Editors are usually the final set of eyes before a story hits the press. They will make the corrections or changes they see fit. Many also write their own articles or stories to add to a publication.
Editors earn around $50,000 a year on average.
News Reporters are many of the faces behind newspaper articles or the ones who often report from remote broadcasts for television stations. They follow leads to stories, conduct interviews, and gather the research necessary to bring back stories to staff writers in the newsroom or write the stories themselves.
News Reporters earn around $43,000 a year on average.
Where else can I use my journalism degree?
After all is said and done, you may decide to opt for a career outside of journalism. Let’s face it. While journalism is an exciting and exhilaration field, it has its downfalls. Depending on the area you choose, there can be a lot of competition.
Even after you get there, it can be a stressful career to maintain. There are tight deadlines and there is the pressure to always be the first or most relevant source to report on a story.
Many people opt to use their transferable skills and degree in less stressful careers. After all, you’ve learned how to research data and analyze it, great interpersonal skills through interviewing, how to meet deadlines, how to communicate effectively both orally and written, and have a great understanding of how ethics comes into play in the workplace. You also have probably developed some pretty impressive technical skills.
You can use your journalism degree to work in advertising, the arts, corporate communications, advocacy and charitable organizations, politics, government, research, and more. Here are some options:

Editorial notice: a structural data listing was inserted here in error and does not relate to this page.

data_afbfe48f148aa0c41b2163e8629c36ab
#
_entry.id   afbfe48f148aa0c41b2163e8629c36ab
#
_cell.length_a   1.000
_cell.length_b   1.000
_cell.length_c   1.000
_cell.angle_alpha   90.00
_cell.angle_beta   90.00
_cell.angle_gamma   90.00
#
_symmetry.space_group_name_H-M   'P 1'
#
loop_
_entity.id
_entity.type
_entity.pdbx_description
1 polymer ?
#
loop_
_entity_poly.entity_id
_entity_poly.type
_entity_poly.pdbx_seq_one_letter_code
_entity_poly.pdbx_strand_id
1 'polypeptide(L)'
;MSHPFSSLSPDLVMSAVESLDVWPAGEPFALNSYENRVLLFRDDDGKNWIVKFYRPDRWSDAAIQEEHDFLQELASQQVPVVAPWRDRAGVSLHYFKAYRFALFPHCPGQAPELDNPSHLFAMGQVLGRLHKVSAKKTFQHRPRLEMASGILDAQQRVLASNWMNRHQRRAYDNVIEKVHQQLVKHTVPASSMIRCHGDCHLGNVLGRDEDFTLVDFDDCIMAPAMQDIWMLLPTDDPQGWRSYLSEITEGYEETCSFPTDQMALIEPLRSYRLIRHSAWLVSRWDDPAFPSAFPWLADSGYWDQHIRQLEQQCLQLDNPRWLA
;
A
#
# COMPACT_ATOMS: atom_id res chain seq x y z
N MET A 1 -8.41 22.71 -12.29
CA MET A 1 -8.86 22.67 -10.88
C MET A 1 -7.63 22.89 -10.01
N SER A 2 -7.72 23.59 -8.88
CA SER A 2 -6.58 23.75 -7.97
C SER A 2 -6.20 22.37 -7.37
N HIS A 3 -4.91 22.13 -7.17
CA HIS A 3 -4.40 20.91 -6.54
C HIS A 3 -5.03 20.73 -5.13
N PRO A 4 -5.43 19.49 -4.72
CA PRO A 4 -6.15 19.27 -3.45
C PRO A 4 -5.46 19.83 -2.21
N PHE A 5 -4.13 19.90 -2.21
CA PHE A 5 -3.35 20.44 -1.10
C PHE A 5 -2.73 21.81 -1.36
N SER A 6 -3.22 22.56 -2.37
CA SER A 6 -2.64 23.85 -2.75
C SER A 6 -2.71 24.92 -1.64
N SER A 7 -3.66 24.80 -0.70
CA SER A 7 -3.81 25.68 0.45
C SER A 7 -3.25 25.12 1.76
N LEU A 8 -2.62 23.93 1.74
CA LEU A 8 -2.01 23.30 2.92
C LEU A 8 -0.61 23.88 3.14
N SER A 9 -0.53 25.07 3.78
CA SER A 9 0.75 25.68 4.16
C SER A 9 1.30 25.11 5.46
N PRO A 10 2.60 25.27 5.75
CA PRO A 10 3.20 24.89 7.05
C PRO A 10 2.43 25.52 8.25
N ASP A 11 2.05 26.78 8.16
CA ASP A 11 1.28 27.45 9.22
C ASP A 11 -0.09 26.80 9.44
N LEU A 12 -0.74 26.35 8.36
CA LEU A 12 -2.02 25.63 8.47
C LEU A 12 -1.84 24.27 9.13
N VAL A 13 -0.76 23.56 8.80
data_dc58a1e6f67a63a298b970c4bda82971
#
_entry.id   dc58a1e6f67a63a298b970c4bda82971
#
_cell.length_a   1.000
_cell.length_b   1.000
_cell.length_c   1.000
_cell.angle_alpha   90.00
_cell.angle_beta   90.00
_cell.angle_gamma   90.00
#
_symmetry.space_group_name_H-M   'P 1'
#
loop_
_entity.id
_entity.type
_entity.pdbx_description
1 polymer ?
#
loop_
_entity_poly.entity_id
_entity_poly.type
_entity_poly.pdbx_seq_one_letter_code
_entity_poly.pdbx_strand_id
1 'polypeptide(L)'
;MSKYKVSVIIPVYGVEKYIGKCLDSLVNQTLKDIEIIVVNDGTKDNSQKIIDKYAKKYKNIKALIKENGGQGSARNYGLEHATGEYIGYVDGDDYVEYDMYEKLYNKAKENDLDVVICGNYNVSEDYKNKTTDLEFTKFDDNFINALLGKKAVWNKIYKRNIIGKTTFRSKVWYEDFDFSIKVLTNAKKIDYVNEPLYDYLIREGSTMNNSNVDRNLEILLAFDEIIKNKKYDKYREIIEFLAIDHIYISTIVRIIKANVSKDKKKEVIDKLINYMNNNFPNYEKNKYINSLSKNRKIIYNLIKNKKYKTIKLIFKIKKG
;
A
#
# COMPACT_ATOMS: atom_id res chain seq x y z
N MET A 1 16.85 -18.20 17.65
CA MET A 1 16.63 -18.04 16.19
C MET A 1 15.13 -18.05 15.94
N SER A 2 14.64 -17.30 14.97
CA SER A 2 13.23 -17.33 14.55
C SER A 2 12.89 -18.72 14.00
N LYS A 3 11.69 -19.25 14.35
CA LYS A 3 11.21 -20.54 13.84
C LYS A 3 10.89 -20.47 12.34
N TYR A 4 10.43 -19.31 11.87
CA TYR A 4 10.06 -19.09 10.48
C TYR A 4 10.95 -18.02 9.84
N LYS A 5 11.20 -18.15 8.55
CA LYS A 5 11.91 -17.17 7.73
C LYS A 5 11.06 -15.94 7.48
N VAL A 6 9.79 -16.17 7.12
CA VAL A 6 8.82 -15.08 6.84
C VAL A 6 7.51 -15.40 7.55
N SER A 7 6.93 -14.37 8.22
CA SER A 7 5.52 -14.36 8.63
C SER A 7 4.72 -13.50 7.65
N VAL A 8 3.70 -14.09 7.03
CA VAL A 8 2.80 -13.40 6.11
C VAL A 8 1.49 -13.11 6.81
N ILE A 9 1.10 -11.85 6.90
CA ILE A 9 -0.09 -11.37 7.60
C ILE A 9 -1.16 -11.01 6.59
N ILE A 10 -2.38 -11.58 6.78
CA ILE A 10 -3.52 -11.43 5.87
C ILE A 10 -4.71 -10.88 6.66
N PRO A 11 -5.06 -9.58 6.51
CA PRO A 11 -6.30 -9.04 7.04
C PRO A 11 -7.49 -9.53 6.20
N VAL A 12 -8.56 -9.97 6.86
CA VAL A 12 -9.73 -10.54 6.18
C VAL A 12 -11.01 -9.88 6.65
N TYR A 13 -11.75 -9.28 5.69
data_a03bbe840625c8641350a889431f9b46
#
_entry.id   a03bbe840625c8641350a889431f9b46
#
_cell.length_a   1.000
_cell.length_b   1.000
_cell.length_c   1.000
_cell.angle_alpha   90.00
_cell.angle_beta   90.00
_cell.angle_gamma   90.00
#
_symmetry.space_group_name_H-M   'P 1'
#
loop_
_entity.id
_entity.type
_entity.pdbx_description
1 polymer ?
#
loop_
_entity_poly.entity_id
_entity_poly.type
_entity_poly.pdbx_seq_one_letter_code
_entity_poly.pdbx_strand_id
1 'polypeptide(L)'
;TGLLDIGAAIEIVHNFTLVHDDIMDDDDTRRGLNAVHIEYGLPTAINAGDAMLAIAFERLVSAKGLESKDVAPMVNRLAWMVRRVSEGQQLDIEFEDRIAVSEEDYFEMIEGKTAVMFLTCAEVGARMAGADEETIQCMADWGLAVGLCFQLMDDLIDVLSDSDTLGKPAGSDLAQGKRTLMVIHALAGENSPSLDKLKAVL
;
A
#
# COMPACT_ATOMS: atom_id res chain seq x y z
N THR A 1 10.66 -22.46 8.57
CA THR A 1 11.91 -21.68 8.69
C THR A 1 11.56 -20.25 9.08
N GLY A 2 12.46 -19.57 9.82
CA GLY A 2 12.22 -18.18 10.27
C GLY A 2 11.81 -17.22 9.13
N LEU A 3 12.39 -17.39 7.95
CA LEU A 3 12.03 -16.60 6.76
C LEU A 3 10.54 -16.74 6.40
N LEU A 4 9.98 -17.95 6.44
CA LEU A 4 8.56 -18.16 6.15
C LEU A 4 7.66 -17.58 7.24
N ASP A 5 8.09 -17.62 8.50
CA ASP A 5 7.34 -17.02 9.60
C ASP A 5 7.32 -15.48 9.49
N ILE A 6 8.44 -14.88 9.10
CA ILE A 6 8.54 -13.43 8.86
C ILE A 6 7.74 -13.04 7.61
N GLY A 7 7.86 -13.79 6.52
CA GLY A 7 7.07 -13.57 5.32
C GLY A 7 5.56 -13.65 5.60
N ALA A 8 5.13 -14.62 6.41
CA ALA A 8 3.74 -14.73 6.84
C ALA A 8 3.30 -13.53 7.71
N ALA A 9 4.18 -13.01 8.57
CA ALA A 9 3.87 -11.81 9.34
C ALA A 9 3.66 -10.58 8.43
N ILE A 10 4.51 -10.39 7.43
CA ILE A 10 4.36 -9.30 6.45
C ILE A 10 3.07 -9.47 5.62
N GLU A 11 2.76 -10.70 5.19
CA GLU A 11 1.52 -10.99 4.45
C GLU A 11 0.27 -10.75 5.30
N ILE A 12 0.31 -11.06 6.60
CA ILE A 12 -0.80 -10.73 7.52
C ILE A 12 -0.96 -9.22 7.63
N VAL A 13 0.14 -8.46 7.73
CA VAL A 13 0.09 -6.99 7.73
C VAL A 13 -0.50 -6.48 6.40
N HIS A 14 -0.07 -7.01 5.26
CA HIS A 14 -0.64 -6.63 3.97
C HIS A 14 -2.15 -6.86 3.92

Grant Writers, like journalists, must write with persuasion as they submit proposals with the purpose of having grants awarded to public and private foundations. There is usually a meaningful purpose for which the money is used for. It could be for people in need, schools, museums, the environment, or animals, but there is usually a cause.
The same type of research that often goes hand-in-hand with journalistic work must be undertaken with grant work so that the grant writer is able to convince a benefactor of a need.
Grant writers earn an average of around $65,000 a year.
Marketing Researchers use some of the transferable skills of journalism majors. They analyze and study market conditions to figure out what the potential sales of a product or service might be. The research skills you have refined as a journalism major can really come in handy for a job as a market researcher.
After careful analysis, a market researcher is able to help the companies they work for understand the types of products people want and what they will pay for them.
Market Researchers earn around $62,000 a year.
Public Relations Specialists work with companies and journalists to present a positive public image to an audience or their customers. Journalism skills come in handy as PR Specialists try to run a positive campaign that makes stories which may appear in newspapers or on the television seem favorable for the company they work for.
In situations which require diffusing, a PR Specialist may get to use their verbal skills and polished demeanor to create a calming effect during a crisis situation.
PR Specialists earn around $58,000 a year on average.
I’ve focused on six jobs where you can use your journalism degree. But there are so much more. Other career options are a videographer, web manager, writer, photojournalist, multimedia producer, and more.
I would suggest that to ramp up your chances of success in whatever field you choose, where it is feasible, build up a portfolio of your work. Use even college projects or other experience that relates to your degree. If you were editor of your school newspaper and want to work as an editor, submit some of your work in that area.
If you are even able to secure pro-bono work, don’t look at it as working for nothing. It’s an experience that you can add to your work portfolio. There are many freelance opportunities online, some that pay well and some that pay next to nothing, but both are a great way to develop your skills further while building up your portfolio.